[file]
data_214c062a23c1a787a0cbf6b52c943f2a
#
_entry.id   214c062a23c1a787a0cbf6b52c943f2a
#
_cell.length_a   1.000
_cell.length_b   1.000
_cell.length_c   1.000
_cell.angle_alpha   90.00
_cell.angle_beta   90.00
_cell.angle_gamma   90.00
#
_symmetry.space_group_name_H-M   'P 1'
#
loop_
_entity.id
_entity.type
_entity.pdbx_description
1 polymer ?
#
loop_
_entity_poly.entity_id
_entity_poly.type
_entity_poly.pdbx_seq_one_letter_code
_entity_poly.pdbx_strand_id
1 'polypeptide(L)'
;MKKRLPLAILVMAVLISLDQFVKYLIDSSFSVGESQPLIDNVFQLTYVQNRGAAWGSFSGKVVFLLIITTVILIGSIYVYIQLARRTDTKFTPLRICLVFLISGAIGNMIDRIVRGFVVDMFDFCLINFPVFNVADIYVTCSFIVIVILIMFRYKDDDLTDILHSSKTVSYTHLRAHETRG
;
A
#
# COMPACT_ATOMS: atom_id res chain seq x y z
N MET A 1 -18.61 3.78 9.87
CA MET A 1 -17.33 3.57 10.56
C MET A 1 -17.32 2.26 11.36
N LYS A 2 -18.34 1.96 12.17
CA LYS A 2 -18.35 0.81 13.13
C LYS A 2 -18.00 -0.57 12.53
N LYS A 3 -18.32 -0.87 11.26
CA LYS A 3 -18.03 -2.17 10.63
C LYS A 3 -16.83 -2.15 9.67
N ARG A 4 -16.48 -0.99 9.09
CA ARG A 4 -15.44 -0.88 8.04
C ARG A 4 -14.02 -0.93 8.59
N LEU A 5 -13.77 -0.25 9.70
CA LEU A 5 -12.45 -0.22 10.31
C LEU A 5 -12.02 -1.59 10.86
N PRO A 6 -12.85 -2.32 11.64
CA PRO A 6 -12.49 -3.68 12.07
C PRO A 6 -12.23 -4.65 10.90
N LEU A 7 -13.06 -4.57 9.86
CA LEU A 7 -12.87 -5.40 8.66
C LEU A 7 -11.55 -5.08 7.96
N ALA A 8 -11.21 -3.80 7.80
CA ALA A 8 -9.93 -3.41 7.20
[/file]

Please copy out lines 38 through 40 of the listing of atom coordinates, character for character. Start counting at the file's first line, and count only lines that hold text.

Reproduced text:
CA LYS A 3 -18.03 -2.17 10.63
C LYS A 3 -16.83 -2.15 9.67
N ARG A 4 -16.48 -0.99 9.09